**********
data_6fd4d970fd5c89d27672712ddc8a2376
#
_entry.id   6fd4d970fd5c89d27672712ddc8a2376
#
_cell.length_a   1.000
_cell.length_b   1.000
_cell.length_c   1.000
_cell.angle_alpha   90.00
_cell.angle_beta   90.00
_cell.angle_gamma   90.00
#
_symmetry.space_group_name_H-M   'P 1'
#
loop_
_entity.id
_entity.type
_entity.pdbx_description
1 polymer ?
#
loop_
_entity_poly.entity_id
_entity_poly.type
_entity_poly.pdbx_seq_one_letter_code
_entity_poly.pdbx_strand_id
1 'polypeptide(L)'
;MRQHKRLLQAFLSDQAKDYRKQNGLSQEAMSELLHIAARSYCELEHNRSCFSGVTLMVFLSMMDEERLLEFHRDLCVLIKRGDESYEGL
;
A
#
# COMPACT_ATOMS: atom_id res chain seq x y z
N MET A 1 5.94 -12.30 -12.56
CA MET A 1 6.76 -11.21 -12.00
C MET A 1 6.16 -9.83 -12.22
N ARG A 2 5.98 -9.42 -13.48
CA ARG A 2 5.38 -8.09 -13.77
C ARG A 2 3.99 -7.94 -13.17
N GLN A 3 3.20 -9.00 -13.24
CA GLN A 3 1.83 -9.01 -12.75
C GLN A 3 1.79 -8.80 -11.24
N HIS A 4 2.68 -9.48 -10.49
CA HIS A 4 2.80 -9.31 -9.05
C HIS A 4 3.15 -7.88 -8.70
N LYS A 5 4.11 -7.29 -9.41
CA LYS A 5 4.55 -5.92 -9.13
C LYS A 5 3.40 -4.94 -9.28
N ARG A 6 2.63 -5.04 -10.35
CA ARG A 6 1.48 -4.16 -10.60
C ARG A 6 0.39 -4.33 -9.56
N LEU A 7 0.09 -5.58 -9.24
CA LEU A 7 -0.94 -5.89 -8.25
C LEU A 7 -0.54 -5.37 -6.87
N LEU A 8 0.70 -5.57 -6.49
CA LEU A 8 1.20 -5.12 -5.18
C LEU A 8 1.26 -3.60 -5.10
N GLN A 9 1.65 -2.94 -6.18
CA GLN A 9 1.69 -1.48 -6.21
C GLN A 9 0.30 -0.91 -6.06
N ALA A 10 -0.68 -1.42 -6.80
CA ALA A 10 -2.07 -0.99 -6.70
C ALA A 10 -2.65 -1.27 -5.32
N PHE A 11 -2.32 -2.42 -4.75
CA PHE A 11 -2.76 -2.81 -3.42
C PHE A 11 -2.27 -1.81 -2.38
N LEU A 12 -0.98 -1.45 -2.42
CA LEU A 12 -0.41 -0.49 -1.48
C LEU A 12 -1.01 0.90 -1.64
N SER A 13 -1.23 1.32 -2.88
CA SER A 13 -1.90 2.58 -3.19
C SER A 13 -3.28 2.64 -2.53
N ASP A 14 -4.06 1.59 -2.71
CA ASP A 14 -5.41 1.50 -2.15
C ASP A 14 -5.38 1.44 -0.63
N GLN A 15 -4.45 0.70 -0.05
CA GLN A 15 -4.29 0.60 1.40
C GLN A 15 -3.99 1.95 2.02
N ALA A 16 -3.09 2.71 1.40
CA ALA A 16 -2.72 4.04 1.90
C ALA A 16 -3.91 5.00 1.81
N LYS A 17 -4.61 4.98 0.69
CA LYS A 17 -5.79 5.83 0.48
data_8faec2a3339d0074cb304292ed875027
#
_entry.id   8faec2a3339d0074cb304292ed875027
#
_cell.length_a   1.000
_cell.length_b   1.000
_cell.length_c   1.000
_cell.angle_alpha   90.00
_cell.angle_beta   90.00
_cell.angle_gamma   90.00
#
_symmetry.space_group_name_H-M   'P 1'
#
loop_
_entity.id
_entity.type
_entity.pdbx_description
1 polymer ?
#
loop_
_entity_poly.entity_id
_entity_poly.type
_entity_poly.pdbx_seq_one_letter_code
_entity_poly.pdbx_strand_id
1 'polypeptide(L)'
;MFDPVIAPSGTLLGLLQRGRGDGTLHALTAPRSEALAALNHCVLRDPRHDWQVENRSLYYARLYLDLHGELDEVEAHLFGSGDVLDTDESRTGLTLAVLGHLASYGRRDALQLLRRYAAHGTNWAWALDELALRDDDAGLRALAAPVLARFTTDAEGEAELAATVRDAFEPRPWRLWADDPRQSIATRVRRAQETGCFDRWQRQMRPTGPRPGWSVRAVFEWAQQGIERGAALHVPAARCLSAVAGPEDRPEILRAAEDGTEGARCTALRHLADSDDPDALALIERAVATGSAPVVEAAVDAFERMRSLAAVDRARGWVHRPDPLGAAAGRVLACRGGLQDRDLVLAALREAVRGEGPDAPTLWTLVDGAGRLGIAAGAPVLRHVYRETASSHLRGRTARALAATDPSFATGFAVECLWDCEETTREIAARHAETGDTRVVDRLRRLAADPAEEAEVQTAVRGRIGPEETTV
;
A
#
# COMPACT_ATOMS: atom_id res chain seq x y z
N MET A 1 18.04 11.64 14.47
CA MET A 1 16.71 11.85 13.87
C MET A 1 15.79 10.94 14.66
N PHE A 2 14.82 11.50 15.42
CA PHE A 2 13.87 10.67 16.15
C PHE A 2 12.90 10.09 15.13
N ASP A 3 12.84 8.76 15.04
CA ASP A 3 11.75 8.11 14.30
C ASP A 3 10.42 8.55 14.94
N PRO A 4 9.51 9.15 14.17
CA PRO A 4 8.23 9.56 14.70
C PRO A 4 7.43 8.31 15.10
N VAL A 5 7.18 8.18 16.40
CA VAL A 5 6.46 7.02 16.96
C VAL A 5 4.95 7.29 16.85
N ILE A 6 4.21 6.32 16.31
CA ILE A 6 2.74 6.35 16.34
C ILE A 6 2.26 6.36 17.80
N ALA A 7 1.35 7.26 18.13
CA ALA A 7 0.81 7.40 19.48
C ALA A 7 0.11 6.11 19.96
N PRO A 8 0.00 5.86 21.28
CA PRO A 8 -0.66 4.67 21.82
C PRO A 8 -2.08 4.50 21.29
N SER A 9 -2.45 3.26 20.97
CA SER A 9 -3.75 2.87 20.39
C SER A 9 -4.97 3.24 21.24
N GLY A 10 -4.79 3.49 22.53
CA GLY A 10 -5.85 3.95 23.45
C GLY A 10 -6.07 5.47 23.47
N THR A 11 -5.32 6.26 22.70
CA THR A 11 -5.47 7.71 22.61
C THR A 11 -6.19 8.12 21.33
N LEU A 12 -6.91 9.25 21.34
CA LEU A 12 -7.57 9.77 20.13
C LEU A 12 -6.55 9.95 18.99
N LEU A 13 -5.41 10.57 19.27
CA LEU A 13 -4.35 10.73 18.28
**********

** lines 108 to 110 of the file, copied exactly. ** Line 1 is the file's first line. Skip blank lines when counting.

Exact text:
A
#
# COMPACT_ATOMS: atom_id res chain seq x y z